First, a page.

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Hua Hin food sellers to sign MoU not to overcharge customers

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Hua Hin food sellers to sign MoU not to overcharge customers  

 

2018-11-20_18-31-23.jpg

 

Food-shop owners and street food sellers in Hua Hin seaside resort town will sign a memorandum of understanding with the Hua Hin municipal administration which requires them to strictly abide by trading rules and, most importantly, not to overcharge their customers, especially for seafoods.

 

The measure to rein in the food sellers in the famous resort town popular among vacationers from Bangkok and foreign tourists follows a recent social media post by a Sea Write author Somchai Liewwarin, aka Win Liewwarin, who complained that he was charged several thousand baht for just a few plates of seafoods when he dined with a few friends at a seafood shop in the municipal area about two months ago.


The post has drawn many responses from netizens criticizing overcharging practice by seafoods restaurants and food-shops on the famous walking street.  It has also prompted the district chief officer, Thanon Panphipat, to take action to address the problem.

 

Full story: https://www.thaipbsworld.com/hua-hin-food-sellers-to-sign-mou-not-to-overcharge-customers/

 
thaipbs.jpg
-- © Copyright Thai PBS 2018-11-21

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Now if only someone can sign an MOU with just anyone else in Thailand that over charge and gouge foreigners in general,  like 5 times more than what the locals pay just to enter a national parks) that will make Thailand a much better place to be..

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So every food seller in Hua Him signed the MOU.:cheesy:

Just another load of BS.

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Perhaps the MOU should have been signed using squid ink - then there could have been a photo-op too.

Pointless? Just as pointless as signing an MOU in Thailand.

(No squid were harmed in the writing of this cynical comment)

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I, Somchai, do solemnly swear that I shall not cheat by means of overcharging seafood served to my customers. So help me Buddha.

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I assume the sea-food sellers will attach the same importance to these signed bits of paper as the government does to its commitments to free speech, free assembly and human rights of asylum seekers. Little or none.  

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2 hours ago, webfact said:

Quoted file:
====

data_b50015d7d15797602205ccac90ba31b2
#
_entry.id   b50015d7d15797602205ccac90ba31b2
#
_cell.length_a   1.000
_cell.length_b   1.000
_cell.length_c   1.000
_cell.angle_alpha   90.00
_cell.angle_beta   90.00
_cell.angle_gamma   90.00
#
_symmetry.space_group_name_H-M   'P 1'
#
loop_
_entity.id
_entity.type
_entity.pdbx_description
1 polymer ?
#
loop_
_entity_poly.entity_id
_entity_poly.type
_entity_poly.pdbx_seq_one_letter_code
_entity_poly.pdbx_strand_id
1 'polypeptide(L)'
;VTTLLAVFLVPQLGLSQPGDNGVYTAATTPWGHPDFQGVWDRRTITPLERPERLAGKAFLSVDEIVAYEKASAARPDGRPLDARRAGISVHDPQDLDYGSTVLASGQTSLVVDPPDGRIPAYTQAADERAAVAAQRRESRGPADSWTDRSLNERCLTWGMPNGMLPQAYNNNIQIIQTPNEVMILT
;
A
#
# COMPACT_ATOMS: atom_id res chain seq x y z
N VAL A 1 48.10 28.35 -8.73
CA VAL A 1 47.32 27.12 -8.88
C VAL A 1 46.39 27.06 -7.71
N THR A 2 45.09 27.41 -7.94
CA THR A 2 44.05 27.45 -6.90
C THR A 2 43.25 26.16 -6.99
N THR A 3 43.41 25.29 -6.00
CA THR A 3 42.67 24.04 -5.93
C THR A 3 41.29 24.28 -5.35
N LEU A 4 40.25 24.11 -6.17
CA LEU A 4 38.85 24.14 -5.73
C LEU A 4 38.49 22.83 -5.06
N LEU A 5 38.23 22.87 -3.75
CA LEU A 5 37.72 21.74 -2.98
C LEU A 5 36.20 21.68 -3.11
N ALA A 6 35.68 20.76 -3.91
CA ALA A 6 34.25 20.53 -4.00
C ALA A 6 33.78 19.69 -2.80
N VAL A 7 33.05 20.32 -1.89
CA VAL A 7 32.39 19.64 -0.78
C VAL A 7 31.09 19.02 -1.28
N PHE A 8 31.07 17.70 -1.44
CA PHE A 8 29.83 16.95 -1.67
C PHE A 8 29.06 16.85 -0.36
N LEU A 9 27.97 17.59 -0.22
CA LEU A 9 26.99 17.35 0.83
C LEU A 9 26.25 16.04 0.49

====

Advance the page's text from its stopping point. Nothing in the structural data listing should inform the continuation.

Somchai Liewwarin, aka Win Liewwarin, who complained that he was charged several thousand baht for just a few plates of seafoods

He accidentally got a foreigners bill....

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They should be forced to display a menu with prices,a simple

solution,a MOU with not worth the paper is written on.

regards Worgeordie

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17 minutes ago, RotBenz8888 said:

He accidentally got a foreigners bill....

Funny! But didn't that happen a couple of months back when the food-stall owner had thought the customer was Chinese, not Thai.

 

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The government sets the example with dual pricing at national parks and attractions. Vendors just follow the example, take profits where you can.

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We wanted to buy a nice new condo in Hua-hin....it's the new one consisting of 2 buildings with huge pools between them and faux grass gardens (forgot the name). 

 

But outside the building grounds it was impossible to walk over the trottoirs because the foodvendors put tables and chairs all over it...

 

Also the Thai liked to swim in the pool fully dressed....so dirty.

 

So we lost interest . Their restaurant was very good though.

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This is kind of interesting, because who defines overcharging? Chicken at Gordon Ramsey is always going to cost more than chicken at at KFC - but it is still just chicken. You would think ordinarily this is simply a market forces problem - enforce pricing displays and the customer takes care of the rest. I think this more reflects a back-story suggesting that consumers / tourists are losing confidence on a scale which is beginning to trouble local policy makers. High profile interventions seemingly are aimed more at restoring confidence. I was very interested to see how busy Cha-Am has become this year - most of the Thai seem to be cutting their journey south by 30km or so. Never seen the beaches there so crowded as they were a couple of weeks back; a stark contrast really, to Hua Hin, outside of places like Baan Khun Por. If internal tourism starts turning its back on the place, there's a lot of money at risk.

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In a free market, the MOU is your feet.  If you don't like the price - walk away.

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The Municipality must enforce the displaying of price lists by each restaurant However, it the so called 'Night Market' area two central streets are taken over nightly by stall and food vendors who surely pay 'duties' to the municipality and include that in their prices.

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